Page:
While the list of EUROSOILS continued to grow since its introduction in 1990 (Gawlik et al., 2001), it became clear that quantities of available EUROSOILS were insufficient for routine use in ecotoxicological research and risk assessment. Consequently, the EUROSOILS concept was modified to allow the use of any natural soil that was similar in key soil properties (i.e., texture, pH, and OM content) to one of the EUROSOILS. This group of soils became known as SIM-Soils (Römbke & Amorim, 2004). Practical experience suggests that this classification should be developed further by including biological parameters, such as the ability of soil to sustain the performance of standard test species.

Performance of standard test species in uncontaminated soils

Transitioning toxicity testing from reliance on exposures to contaminants in artificial soil to use of SIM-Soils with a wide range of properties has improved the ecotoxicological relevance of the test data. However, properties of some natural soils could be outside the tolerance thresholds for the soil invertebrate test species used in standardized OECD or ISO tests. Römbke et al. (2006b) investigated the performance metrics for some of these species, including E. andrei and F. candida in nine uncontaminated natural soils and OECD artificial soil (Table 2). Their studies revealed that reproduction of the test species varied greatly among the soils and was related to differences in soil properties, including texture, OM content, and soil pH (Figure 1). Soil properties also affected the reproduction but not the mortality of Enchytraeus albidus in a set of German and Portuguese field soils used by Amorim et al. (2005). Using soil types covering a wide range of European and North American soil properties, Kuperman et al. (2006) found similar effects of soil properties on the performance of three species of the genus Enchytraeus (E. albidus, E. crypticus, and E. luxuriosus). These studies showed that adult survival and juvenile production by E. albidus or E. luxuriosus were inhibited in acidic soils with pH < 5, while less acidic soils having properties within the ranges 2.5-8.0% OM, 6-26% clay, and 4-80% sand, could sustain survival and reproduction at or near validity criteria levels for the enchytraeid toxicity test (International Organization for Standardization, 2004). Performance of E. crypticus, in North American soils having properties within the ranges 1.2-42% OM, 1-29% clay, and 4.4-8.2 pH, met or exceeded all validity criteria (Kuperman et al., 2006). Similar results were found by Chelinho (2006) when testing different Mediterranean soils from Portugal, Spain, and Italy. The earthworm E. andrei did not reproduce in soils with OM content less than 2%, and their reproduction was impaired in soils with extreme textures (sand content greater than 70%, and clay content greater than 40%). In contrast, E. crypticus was able to reproduce in all of the soils tested, fulfilling the test validity criteria (International Organization for Standardization, 2004). Production of juveniles by F. candida was highly variable in the same set of Mediterranean soils (Domene, 2007), but the International Organization for Standardization (1999a) validity criteria were met.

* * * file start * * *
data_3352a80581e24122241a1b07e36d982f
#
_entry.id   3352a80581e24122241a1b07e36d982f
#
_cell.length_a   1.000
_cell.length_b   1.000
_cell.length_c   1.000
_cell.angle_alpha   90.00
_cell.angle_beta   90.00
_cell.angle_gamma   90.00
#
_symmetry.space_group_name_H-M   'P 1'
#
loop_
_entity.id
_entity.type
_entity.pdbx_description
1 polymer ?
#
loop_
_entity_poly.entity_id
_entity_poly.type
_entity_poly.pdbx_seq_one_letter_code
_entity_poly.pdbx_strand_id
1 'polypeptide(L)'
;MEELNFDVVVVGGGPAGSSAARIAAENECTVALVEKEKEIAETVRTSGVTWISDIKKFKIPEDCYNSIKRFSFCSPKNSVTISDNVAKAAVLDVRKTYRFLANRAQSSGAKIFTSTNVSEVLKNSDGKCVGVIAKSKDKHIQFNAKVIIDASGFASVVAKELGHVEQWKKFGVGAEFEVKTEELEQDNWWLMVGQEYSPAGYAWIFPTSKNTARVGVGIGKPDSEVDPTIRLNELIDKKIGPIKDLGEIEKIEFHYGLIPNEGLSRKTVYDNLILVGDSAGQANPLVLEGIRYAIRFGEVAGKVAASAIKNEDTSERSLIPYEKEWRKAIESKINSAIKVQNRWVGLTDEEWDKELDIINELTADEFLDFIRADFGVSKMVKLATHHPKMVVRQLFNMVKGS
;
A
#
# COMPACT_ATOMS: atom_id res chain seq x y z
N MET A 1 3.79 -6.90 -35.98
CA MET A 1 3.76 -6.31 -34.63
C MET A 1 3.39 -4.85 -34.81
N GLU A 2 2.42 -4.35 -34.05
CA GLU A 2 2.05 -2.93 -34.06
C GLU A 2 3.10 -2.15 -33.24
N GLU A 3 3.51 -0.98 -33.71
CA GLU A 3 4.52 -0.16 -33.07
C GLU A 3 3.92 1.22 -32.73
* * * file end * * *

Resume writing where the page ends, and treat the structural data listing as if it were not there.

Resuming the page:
The overall experience, gained from studies with natural soils, shows clearly that the effects of soil properties on the performance metrics of common test species in natural soils should not be neglected. Therefore, the use of alternative test species that can consistently generate reproducible and reliable results should be considered for these soils. A set of new validity criteria will have to be developed for testing with these alternative species because their performance metrics are typically soil and species specific.

Toxicity of chemicals to soil invertebrates in natural soils